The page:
Wednesday, February 11, 2015

Visiting/revisiting various youths (2015 books 11-15)

11 - Andy in Trouble - Freda M Hurt

Andy in Trouble was originally published in the fifties - consequently the language is interesting, styles have changed a lot over time. It is, like many children's books still are, centred around illustrations of a moral concept and consequences of failure to observe the concept, in this case, honesty. Elements of adventure and humour are present, and the story's well told.

When I read this I was spending an evening in the bedroom that had been mine before I left home - it now contains, amongst other things, a bookshelf of my parents' books. I wanted something to read so I picked the first book my hand landed on - this one, complete with original presentation plaque (not from the fifties) inside. I went to find it on Goodreads, and had to add it myself. The author seems to be long since forgotten, but while I won't be anxiously seeking more, it was interesting to see what a book my mother read as a child was like.

12 - Penny Pollard's Diary - Robin Klein and Ann James

Penny Pollard, whose rebellious behaviour drives both parents and teacher up the wall, finally meets a friend and co-conspirator in the last place she expects.

I revisited this after a conversation got me thinking. This is a book I loved when I was younger than Penny is...and was pleased to find Penny's rebelliousness not diminished by time. The original editions were nicer, in my opinion... but if kids since then have enjoyed the book as much as I have, those would have disintegrated years ago.

13 - The Interrogation of Ashala Wolf - Ambelin Kwaymullina

In a world risen from the ashes of the one we know, Ashala Wolf, leader of The Tribe, a group of young people with strange abilities who do not wish to submit to society's restrictions, faces interrogation. The interrogation will make use of The Machine, which can pull memories from your head whether you wish to surrender them or not - how do you protect those you love and have responsibility for faced with that?

I'm making a conscious effort to add more Australian content, and more author diversity to my reading this year after noticing that it's been severely lacking. I found this book with that in mind, and I'm glad I did. Writing and story are both executed brilliantly and I'm really, really looking foward to reading the next book - the biggest problem being that the third is not out until August. It'll be tough.

14 - Jerusalem: Chronicles from the Holy City - Guy Delisle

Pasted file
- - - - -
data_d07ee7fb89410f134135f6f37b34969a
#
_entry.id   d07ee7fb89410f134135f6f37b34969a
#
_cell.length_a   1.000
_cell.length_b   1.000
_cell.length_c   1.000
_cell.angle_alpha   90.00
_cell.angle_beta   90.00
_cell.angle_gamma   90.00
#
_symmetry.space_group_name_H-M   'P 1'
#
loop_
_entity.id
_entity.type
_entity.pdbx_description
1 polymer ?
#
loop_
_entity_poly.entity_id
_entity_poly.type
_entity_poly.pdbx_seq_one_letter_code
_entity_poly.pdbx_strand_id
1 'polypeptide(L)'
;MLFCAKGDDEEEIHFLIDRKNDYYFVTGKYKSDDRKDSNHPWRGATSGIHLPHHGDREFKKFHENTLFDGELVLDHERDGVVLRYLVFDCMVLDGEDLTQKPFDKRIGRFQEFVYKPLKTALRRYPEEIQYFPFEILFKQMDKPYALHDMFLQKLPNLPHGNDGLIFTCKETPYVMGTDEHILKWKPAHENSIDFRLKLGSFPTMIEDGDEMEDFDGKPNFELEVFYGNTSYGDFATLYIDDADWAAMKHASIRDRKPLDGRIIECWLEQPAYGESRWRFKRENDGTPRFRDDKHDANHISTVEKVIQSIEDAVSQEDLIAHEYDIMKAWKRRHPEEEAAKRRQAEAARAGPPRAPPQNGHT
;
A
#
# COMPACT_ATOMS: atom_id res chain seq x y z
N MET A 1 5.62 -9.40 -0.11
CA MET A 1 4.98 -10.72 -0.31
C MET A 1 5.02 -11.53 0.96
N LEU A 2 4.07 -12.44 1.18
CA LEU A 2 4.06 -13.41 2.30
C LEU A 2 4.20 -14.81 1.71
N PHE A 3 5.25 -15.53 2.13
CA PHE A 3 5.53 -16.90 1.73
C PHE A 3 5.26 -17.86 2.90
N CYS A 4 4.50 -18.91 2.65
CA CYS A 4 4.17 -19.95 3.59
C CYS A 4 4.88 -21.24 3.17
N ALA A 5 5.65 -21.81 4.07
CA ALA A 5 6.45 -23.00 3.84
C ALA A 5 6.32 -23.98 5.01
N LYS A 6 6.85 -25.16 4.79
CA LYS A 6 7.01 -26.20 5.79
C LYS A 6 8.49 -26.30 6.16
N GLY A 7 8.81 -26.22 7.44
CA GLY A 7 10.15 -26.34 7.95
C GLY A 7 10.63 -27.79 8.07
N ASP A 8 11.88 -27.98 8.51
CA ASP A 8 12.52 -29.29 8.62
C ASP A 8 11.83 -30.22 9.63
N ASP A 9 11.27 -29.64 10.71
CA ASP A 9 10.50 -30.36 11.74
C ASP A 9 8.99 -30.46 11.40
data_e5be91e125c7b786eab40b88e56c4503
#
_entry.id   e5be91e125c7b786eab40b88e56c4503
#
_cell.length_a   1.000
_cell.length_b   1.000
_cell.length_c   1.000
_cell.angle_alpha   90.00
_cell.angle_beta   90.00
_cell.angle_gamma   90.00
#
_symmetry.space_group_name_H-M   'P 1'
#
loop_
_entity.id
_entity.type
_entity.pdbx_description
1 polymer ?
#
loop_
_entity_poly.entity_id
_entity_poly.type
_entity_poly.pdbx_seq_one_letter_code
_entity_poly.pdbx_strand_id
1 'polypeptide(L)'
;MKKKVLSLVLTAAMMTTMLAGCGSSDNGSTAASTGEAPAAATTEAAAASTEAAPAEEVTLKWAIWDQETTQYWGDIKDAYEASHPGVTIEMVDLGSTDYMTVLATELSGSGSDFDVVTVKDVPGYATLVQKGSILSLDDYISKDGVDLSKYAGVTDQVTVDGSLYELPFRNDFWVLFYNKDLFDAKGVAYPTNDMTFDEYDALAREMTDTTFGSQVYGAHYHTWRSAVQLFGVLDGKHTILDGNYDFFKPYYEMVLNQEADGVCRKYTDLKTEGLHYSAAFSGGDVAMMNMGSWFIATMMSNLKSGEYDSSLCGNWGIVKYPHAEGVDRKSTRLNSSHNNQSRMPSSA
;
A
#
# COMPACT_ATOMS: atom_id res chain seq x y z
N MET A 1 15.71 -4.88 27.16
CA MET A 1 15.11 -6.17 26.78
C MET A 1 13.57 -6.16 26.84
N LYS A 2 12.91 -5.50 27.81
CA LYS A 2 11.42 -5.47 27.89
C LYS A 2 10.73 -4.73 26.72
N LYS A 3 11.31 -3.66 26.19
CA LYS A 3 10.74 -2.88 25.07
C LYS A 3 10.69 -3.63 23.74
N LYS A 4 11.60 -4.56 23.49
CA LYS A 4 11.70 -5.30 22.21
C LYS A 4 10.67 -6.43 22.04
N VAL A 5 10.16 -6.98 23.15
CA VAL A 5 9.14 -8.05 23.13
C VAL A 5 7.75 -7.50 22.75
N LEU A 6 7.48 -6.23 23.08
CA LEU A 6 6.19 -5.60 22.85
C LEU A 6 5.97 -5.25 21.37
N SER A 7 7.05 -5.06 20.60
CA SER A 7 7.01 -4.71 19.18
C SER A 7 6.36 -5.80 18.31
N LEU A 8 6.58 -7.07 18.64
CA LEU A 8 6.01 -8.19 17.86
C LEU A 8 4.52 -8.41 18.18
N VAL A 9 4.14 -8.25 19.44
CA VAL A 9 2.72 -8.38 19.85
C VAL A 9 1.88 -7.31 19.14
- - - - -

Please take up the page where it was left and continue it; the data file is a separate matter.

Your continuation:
Guy Delisle spent a year living in Jerusalem with his family whilst his wife was working for Medicins Sans Frontieres. This (hefty) volume tells some of the stories and experiences he collected in that time.

After gaining a new perspective reading Marjane Satrapi's 'Persepolis' I thought it'd be a good idea to read more graphic novels examining parts of the world that I could stand to learn more about. There were some interesting stories here, but the book rambles, and at times it really drags. I would prefer something a bit more concise. Naturally, review opinions on Goodreads (as linked in the title) differ wildly, the highly divided opinions that surround this part of the world only inflame that.

15 - The Intern - Gabrielle Tozer

Josephine Browning longs to be a journalist in newspapers and other such serious publications, but lands an internship for a fashion magazine with a notoriously difficult editor...

If you think this is sounding familiar, you could be forgiven - but don't worry. Despite the similar premise, The Intern isn't a do-over of The Devil Wears Prada, instead it's a mix of believable characters, having to mature in a tough environment and moving away from the people and places that become familiar in school years. This is also, genre-wise, a very long way from my usual reading stomping grounds. Branching out can only be good, both personally and in a professional context as having wider knowledge to help others find the right book is invaluable.

Also, this adds another Australian author to this year's reading in keeping with my goals, the fourth excluding contributors to short story collections.


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